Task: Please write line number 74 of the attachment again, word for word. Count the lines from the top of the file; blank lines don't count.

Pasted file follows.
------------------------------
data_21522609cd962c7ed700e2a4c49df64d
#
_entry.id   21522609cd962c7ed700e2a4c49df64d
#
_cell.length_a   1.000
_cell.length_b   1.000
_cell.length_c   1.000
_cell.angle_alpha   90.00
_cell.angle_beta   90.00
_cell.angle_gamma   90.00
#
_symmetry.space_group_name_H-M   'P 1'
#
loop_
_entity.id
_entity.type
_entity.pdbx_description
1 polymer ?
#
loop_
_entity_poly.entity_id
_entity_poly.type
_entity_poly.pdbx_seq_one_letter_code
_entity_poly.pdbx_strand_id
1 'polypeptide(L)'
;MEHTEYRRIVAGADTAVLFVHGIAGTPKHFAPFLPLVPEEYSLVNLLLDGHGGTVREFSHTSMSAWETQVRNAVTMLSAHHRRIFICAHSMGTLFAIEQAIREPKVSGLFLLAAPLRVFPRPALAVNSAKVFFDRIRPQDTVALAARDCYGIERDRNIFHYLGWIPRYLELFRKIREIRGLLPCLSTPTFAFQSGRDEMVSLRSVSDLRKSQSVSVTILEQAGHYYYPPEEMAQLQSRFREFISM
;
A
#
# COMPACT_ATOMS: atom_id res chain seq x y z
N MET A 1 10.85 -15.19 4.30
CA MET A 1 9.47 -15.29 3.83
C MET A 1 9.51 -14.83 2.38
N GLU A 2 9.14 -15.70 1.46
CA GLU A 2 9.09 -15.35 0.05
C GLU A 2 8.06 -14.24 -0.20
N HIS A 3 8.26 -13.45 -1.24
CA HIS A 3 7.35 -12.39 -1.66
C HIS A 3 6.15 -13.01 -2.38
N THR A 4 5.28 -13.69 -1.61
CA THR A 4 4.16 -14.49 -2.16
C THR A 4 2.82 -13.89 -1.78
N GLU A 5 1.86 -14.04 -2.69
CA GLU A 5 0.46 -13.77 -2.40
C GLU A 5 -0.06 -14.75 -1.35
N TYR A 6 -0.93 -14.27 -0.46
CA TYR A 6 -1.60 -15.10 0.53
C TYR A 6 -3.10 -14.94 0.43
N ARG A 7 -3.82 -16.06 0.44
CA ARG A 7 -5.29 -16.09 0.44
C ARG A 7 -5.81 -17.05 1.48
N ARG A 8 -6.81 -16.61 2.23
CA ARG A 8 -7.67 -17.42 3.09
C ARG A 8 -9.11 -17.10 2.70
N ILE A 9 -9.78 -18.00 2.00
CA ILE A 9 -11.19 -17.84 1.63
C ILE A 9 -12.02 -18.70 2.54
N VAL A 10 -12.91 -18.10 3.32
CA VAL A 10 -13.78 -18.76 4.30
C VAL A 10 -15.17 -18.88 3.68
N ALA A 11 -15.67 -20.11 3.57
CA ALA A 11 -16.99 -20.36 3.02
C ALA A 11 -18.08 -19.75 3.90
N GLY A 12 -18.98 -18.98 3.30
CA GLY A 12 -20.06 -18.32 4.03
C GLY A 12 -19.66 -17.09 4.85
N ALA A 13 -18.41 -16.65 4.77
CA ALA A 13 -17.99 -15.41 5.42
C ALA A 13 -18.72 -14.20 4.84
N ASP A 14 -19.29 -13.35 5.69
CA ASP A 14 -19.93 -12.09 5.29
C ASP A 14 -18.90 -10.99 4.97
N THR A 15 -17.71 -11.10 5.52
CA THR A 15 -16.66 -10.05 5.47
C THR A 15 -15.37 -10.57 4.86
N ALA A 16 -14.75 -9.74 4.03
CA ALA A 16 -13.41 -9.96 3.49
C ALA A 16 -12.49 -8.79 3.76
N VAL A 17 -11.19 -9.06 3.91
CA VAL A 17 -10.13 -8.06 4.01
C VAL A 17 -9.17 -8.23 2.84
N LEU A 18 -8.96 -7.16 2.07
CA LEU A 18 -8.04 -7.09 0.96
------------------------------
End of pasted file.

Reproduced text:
CA THR A 15 -16.66 -10.05 5.47